An Old Testament Scholar Weighs in on Abortion

Meredith Kline, one of the great Old Testament scholars of the 20th century, wrote a fascinating study examining Exodus 21:22-25:
"When men strive together and hit a pregnant woman, so that her children come out, but there is no harm, the one who hit her shall surely be fined, as the woman's husband shall impose on him, and he shall pay as the judges determine. But if there is harm, then you shall pay life for life, eye for eye, tooth for tooth, hand for hand, foot for foot, burn for burn, wound for wound, stripe for stripe."

Kline points out that both sides of the abortion divide have used this text to support their position. Kline, rather masterfully, dismantles the pro-abortion appropriation of the text. Over at Underdog Theology there is a helpful piece unpacking Kline's argument.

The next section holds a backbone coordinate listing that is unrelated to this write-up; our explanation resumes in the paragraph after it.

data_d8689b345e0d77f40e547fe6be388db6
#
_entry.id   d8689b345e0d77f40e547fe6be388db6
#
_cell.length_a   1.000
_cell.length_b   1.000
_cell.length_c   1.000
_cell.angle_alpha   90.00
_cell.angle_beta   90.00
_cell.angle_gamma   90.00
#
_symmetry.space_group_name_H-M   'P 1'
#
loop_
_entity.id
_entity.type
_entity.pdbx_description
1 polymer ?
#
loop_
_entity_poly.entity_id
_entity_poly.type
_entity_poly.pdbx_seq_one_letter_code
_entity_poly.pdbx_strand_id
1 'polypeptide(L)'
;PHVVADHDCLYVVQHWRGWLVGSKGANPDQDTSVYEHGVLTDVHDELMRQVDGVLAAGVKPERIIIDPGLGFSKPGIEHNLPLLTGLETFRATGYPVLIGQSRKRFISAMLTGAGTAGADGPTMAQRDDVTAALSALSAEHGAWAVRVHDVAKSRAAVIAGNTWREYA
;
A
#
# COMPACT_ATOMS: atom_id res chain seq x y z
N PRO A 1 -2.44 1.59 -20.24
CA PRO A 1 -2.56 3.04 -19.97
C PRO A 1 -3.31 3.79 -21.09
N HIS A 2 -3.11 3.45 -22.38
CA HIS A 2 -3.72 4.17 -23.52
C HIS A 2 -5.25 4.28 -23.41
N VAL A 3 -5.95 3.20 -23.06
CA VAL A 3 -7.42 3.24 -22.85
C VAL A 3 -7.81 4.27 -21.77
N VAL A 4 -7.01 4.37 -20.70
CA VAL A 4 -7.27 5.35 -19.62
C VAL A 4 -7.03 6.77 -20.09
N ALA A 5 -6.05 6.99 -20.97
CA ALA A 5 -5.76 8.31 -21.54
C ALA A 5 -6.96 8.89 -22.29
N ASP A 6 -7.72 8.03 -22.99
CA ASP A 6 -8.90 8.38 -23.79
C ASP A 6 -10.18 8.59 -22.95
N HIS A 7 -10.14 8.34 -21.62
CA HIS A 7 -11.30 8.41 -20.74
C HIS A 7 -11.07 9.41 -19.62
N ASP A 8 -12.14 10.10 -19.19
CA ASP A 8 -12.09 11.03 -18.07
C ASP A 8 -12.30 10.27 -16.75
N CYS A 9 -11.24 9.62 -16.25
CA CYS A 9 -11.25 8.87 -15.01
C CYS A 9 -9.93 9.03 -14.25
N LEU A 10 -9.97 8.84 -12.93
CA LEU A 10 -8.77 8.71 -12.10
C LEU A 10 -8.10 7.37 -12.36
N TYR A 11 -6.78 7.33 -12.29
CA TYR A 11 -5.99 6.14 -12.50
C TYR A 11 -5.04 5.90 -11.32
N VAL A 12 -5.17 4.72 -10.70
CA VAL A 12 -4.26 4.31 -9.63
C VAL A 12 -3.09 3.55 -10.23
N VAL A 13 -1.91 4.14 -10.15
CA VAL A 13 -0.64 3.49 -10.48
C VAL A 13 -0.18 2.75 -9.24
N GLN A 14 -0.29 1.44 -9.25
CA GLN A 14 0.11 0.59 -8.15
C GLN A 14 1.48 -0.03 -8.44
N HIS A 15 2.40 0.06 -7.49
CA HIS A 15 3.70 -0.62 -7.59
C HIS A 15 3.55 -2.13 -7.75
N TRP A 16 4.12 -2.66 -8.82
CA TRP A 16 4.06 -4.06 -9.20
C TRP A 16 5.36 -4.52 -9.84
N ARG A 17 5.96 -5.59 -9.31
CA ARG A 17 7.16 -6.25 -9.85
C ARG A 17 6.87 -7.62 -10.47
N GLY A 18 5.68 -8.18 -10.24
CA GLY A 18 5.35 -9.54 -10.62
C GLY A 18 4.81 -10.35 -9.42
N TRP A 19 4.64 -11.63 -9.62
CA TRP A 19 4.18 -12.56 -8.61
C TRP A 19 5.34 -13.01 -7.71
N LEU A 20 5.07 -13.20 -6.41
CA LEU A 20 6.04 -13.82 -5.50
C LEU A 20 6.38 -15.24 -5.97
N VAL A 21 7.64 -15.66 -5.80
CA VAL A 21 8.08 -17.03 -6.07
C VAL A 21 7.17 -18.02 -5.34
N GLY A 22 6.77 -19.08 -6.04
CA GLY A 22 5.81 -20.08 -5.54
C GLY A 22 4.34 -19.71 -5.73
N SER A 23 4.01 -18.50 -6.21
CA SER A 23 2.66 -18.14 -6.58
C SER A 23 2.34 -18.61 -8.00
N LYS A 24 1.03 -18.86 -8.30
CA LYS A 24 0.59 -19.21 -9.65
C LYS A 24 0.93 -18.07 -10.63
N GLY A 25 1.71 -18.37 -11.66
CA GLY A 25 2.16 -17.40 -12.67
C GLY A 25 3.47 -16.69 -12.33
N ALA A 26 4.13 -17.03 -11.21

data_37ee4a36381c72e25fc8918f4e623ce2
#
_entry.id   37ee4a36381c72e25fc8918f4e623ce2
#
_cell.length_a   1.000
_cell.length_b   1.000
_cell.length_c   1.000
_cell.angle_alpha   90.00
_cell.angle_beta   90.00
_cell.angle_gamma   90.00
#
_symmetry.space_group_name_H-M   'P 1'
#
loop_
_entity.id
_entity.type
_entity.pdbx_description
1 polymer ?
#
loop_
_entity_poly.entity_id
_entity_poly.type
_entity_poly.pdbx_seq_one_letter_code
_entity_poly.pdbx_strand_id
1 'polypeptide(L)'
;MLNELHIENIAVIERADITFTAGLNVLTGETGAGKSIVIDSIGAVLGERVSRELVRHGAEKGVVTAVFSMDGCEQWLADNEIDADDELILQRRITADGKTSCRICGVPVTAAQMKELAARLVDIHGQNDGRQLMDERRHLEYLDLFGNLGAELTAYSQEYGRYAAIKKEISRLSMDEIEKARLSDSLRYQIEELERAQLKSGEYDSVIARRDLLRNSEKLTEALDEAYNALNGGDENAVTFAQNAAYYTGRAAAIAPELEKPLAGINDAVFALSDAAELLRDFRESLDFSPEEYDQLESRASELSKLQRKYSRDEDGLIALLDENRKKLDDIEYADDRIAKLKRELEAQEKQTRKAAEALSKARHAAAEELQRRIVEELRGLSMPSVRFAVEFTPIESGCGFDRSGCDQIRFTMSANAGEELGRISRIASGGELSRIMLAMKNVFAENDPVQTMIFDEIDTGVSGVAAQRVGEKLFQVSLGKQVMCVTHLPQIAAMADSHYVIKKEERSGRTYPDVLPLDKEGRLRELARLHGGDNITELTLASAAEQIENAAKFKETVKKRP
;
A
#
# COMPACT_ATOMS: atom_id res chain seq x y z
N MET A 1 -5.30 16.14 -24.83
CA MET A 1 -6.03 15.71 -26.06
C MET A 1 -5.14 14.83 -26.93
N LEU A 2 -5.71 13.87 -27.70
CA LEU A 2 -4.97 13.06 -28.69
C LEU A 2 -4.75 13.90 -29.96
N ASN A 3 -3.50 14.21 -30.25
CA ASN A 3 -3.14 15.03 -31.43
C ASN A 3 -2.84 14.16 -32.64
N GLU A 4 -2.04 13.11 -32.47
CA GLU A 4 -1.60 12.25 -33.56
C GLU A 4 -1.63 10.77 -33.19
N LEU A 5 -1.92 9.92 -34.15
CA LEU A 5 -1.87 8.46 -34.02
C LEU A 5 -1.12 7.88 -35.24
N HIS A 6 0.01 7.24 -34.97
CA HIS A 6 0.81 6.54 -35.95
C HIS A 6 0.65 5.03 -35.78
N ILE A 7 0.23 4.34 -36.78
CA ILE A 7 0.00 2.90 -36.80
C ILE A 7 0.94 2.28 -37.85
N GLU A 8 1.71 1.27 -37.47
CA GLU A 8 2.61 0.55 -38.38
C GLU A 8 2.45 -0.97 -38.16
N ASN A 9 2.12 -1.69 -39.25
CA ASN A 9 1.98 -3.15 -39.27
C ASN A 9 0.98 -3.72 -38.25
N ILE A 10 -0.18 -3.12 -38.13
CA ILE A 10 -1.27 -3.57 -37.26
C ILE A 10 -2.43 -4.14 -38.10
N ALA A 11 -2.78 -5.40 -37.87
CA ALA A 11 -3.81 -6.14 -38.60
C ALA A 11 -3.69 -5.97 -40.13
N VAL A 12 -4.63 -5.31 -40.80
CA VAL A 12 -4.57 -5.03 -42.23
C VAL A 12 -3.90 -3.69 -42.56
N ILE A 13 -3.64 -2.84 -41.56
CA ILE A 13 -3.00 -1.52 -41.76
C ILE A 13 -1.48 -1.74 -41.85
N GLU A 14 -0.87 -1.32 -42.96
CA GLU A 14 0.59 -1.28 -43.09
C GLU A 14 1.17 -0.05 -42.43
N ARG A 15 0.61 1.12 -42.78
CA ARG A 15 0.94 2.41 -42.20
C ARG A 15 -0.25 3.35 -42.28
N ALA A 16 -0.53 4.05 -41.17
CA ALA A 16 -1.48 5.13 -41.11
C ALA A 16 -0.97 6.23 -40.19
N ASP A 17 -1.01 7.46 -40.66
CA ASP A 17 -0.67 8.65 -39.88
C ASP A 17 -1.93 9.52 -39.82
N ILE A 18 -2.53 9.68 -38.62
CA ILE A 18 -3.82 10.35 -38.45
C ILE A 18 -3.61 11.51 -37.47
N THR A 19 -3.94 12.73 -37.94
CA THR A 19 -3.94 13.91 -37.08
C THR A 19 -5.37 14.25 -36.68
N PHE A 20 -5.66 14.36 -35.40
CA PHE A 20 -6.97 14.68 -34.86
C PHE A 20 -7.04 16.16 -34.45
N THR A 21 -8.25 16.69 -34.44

Kline sums up with the following stern pronouncement concerning the morality of a culture that legalizes such an abominable practice.
"As we observed at the outset, induced abortion was so abhorrent to the Israelite mind that it was not necessary to have a specific prohibition dealing with it in the Mosaic law. The Middle Assyrian laws attest to an abhorrence that was felt for this crime even in the midst of the heathendom around Israel, lacking though it did the illumination of special revelation. For in those laws a woman guilty of abortion was condemned to be impaled on stakes. Even if she managed to lose her own life in producing the abortion, she was still to be impaled and hung up in shame as an expression of the community's repudiation of such an abomination. It is hard to imagine a more damning commentary on what is taking place in enlightened America today than that provided by this legal witness out of the conscience of benighted ancient paganism!"